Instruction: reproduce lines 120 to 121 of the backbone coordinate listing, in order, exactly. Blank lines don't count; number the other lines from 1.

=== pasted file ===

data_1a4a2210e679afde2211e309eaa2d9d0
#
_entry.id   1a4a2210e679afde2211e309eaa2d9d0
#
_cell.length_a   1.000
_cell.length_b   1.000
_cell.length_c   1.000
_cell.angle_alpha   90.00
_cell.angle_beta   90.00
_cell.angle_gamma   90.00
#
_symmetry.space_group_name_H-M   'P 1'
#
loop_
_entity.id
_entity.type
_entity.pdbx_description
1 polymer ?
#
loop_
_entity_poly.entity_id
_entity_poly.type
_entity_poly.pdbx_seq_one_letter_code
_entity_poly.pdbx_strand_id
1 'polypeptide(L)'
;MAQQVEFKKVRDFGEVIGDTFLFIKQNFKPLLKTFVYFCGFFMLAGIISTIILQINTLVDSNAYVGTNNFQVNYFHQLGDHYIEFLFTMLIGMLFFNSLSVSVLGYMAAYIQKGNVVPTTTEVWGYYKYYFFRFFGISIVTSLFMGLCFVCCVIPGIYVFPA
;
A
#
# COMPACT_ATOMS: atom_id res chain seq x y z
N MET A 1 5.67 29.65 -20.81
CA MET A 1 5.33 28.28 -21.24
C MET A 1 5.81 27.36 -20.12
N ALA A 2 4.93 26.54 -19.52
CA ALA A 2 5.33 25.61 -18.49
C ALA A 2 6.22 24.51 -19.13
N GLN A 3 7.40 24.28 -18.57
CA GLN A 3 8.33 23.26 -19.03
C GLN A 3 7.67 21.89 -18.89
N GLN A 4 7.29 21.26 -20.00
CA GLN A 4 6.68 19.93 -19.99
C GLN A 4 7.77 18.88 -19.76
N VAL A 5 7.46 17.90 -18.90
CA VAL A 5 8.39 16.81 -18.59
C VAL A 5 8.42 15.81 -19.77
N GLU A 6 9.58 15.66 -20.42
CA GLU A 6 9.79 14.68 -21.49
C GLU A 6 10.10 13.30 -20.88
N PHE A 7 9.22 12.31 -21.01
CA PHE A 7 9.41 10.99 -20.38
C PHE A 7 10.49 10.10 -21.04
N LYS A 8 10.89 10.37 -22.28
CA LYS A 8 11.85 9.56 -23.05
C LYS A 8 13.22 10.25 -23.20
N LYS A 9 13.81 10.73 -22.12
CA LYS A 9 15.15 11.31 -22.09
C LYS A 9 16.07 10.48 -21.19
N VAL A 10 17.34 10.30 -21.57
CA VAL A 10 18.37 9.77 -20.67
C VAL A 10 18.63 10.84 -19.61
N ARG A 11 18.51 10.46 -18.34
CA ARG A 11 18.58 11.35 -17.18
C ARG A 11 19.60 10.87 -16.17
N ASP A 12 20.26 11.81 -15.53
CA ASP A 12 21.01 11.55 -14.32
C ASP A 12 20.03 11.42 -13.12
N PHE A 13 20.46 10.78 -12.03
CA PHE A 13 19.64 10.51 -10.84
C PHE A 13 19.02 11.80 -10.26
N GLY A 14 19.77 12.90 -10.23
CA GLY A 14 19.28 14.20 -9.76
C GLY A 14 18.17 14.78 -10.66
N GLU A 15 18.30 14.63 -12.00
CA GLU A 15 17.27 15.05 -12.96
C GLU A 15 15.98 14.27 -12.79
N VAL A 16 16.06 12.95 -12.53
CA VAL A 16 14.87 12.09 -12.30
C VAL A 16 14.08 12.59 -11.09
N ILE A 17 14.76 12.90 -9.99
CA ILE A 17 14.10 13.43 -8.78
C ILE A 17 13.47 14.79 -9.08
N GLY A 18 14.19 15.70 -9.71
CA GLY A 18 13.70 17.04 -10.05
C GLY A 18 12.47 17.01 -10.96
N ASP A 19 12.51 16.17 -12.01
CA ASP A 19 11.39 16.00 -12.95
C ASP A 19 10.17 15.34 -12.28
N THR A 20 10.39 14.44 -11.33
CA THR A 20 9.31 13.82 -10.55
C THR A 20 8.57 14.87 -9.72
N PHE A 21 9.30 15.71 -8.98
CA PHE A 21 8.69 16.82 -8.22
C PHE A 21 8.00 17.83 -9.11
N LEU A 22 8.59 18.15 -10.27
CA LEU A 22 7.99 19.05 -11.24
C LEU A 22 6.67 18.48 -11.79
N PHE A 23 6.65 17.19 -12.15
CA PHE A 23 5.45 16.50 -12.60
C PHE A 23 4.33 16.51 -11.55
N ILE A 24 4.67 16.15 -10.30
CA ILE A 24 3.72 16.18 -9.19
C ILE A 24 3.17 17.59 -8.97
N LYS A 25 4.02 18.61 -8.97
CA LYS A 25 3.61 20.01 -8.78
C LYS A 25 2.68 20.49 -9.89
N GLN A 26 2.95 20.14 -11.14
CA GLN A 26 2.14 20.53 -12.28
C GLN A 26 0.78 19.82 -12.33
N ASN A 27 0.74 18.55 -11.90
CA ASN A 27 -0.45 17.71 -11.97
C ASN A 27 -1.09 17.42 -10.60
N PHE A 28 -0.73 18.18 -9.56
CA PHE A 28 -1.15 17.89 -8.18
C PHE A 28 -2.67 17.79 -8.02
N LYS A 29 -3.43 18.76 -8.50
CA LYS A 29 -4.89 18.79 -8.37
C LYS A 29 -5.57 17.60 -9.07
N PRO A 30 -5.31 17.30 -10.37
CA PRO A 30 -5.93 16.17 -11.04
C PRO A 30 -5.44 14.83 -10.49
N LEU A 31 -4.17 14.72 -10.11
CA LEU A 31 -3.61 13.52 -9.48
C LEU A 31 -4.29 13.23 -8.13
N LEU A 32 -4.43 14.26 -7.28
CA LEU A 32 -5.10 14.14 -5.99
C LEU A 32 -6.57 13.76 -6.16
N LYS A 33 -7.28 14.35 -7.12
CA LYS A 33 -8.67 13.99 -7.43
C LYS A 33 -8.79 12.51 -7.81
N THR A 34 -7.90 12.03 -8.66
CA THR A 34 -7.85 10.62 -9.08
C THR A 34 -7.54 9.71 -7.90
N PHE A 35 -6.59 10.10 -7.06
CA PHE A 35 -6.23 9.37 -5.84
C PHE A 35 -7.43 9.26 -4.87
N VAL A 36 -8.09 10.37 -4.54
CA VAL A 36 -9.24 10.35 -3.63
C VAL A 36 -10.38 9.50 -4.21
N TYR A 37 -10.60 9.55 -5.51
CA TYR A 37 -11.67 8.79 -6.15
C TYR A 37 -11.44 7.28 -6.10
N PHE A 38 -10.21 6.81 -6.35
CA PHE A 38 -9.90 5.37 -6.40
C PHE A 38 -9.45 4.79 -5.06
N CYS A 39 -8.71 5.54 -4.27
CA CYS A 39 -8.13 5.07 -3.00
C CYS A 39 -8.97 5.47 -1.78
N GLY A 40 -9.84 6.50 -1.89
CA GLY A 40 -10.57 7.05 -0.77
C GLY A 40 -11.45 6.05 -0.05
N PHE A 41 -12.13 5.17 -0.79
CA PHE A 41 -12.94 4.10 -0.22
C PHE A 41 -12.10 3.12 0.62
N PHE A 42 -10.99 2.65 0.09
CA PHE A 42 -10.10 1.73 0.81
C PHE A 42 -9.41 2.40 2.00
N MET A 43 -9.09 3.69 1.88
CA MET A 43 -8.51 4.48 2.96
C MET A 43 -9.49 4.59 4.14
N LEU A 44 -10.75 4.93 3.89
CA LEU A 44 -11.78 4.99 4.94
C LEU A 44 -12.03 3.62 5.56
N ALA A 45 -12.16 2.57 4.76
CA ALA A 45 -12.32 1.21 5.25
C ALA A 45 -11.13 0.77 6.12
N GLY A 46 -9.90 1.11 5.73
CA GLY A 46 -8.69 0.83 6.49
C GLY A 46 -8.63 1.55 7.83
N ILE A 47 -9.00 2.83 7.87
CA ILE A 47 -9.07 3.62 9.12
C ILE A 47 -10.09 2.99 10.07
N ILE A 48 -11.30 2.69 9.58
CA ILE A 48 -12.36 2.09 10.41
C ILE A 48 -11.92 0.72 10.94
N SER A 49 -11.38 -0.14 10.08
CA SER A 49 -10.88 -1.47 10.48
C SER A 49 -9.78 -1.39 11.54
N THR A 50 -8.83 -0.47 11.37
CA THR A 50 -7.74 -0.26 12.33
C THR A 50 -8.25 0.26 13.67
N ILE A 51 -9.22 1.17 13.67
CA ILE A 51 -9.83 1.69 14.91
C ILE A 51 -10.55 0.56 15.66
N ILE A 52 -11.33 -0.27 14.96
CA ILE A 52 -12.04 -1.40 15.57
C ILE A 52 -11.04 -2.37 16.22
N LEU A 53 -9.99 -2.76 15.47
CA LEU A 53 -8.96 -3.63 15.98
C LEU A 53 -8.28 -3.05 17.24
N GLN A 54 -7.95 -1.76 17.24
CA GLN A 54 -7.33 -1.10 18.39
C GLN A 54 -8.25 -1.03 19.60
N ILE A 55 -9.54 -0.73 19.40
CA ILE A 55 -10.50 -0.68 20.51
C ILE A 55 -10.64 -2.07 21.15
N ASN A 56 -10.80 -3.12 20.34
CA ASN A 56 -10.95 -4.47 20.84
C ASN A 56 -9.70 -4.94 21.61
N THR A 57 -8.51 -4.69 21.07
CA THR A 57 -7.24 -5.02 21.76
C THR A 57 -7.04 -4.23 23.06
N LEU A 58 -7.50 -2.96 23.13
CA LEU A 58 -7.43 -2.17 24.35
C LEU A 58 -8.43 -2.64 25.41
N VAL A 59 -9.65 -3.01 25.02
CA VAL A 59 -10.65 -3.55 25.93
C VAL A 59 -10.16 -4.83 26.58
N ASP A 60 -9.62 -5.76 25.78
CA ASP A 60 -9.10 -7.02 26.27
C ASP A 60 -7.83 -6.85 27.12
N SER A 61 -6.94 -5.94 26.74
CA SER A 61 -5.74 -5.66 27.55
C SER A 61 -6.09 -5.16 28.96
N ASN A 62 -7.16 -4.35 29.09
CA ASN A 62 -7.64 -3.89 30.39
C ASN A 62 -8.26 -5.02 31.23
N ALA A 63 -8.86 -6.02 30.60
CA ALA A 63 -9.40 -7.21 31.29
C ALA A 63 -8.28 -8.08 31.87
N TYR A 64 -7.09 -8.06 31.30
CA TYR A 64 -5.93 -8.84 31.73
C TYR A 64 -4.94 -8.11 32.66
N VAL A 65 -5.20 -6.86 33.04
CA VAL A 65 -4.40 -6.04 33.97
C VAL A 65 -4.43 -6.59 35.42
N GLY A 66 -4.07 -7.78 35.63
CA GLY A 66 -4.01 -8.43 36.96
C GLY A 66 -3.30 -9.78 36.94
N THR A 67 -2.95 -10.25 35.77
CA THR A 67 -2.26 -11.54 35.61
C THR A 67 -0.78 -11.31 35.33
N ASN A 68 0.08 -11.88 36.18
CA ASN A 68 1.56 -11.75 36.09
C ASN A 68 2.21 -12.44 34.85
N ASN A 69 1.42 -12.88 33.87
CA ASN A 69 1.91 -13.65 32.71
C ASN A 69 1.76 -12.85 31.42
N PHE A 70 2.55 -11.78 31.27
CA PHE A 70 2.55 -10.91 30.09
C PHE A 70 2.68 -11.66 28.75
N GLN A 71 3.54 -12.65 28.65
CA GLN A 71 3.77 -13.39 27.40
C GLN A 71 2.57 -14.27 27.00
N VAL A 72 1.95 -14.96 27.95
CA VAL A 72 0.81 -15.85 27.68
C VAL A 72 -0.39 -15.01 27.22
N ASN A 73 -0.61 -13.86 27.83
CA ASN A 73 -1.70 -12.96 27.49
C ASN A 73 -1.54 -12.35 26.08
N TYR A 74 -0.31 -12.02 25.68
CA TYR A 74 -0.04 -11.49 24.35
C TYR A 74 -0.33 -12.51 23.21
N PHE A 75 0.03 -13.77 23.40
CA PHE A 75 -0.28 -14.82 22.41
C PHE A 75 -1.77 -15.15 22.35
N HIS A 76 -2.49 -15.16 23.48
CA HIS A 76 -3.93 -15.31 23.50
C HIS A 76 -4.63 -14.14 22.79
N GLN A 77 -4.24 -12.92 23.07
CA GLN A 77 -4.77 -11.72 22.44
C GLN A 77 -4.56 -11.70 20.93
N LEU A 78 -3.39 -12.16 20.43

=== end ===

C PRO A 30 -5.44 14.83 -10.49
N LEU A 31 -4.17 14.72 -10.11